In 1994, Bill Gates said “Banking is essential, banks are not.” This is becoming increasingly relevant in respect to the traditional banking business model, which has faced numerous challenges both from the steep swings in the economic climate in the first two decades of this century, and from the sudden growth of a powerful competing model in the form of digital banking.

The traditional banking business model is characterized by four primary activities: revenue streams from traditional banking services, relationship lending, core deposit funding, and ”bricks-and-mortar” street-level branches. Traditional relationship management, which most banks rely on, is a method for maintaining a low cost of funds and a high lending margin.

The closer that banks adhered to this business strategy, the more likely they were to weather the swings in the early decades of this century compared to other banks using less traditional business strategies, but this is now being challenged by the strong movement towards digital banking. View more about Banking as a Service.

 

Relationship lending

is one of the main characteristics of the traditional banking business model. Relationship loans are usually business loans – which includes all commercial and industrial loans that are not secured; or household loans which includes consumer loans (e.g., credit card, auto, home equity) and residential mortgages. Banks seek to maintain or develop a relationship with these borrowers, giving a bank the ability to glean useful information from in-person relationships, and as such be associated with customers’ performance. Real estate loans are secured by the value of underlying assets for funding activities such as commercial real estate development, construction and commercial mortgage loans.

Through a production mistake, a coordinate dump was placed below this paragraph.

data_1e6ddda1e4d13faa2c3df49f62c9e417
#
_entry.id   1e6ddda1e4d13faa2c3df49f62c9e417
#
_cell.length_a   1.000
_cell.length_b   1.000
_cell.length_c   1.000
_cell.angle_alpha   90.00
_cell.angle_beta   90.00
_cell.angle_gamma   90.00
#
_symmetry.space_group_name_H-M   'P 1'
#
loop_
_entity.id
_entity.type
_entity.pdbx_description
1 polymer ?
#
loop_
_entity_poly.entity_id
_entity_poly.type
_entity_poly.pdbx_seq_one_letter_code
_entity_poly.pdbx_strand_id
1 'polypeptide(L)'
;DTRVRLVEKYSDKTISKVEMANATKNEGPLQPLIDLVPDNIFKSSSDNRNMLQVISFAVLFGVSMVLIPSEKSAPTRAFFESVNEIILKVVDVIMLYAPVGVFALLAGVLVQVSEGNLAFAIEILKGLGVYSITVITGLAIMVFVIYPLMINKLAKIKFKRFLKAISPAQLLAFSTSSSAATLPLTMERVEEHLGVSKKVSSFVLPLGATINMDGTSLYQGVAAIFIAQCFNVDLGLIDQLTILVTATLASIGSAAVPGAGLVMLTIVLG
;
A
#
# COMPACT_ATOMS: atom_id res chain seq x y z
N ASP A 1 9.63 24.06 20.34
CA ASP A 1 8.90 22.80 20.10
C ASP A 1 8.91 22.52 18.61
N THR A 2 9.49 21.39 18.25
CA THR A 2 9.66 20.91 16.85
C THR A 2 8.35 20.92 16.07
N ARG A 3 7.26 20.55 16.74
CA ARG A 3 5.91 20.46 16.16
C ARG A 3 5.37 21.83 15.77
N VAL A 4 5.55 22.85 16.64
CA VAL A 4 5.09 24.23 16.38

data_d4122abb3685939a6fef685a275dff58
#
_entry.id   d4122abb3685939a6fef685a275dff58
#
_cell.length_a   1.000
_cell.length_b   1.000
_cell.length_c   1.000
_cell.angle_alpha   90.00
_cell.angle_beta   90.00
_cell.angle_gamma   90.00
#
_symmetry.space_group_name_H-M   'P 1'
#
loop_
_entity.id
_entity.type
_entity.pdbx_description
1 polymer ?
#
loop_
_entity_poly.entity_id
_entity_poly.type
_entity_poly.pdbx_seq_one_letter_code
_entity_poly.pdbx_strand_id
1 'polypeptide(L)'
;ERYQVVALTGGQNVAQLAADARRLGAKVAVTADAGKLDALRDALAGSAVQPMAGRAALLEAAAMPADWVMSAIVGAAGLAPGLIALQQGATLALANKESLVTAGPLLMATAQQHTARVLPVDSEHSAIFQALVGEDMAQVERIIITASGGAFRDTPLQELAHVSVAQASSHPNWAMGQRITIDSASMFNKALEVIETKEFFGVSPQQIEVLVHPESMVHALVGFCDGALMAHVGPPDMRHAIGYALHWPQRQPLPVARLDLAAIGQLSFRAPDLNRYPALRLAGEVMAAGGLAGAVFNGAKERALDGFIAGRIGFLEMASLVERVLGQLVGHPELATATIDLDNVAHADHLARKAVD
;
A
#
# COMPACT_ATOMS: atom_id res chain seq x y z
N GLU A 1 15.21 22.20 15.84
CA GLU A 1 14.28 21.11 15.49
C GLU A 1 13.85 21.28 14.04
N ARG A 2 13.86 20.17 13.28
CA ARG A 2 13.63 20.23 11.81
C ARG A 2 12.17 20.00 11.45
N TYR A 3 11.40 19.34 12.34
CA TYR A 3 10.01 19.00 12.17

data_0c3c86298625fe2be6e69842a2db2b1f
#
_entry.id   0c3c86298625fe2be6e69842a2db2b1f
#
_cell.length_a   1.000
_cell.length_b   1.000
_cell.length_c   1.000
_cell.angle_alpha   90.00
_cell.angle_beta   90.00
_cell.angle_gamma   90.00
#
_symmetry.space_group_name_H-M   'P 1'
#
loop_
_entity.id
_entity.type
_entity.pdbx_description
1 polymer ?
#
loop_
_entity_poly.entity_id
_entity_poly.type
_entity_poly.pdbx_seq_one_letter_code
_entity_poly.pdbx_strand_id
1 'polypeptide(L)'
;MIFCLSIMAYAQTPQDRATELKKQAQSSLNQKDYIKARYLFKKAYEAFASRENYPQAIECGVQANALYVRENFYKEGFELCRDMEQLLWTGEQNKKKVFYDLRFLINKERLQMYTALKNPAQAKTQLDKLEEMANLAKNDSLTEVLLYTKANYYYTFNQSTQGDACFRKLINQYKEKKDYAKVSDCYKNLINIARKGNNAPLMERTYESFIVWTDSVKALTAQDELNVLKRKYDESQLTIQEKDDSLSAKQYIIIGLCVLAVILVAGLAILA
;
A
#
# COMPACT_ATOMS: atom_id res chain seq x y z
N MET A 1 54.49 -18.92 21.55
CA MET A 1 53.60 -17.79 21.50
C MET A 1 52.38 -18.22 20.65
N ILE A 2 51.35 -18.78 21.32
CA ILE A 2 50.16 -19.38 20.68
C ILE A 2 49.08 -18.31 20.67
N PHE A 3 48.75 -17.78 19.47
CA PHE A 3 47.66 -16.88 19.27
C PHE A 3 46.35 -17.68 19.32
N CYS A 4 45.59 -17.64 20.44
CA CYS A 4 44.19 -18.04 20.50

A characteristic of the traditional banking

 

model is the use of deposits to fund the bank’s asset portfolio. This reduces both funding costs and liquidity risk, because relationship depositors are more likely to maintain their deposit balances even if they are paid below the market interest rate.

 

Bank branches are an important feature of the traditional banking model. Brick-and-mortar branches help attract new deposit customers, provide a physical location for servicing both loan and deposit customers, and allow bankers to launch and maintain in-person relationships with their customers.

 

In the traditional banking model, core deposits are the primary source of funding. These are deposits from household and business customers, which makes them ideal for financing the relationship loans made by traditional banks. The stability of these deposits encourages relationships that are beneficial to the bank in at least two additional ways: persistent relationships encourage long depositors to purchase multiple services and  products from the bank; and the bank gleans soft information enabling targeted marketing.

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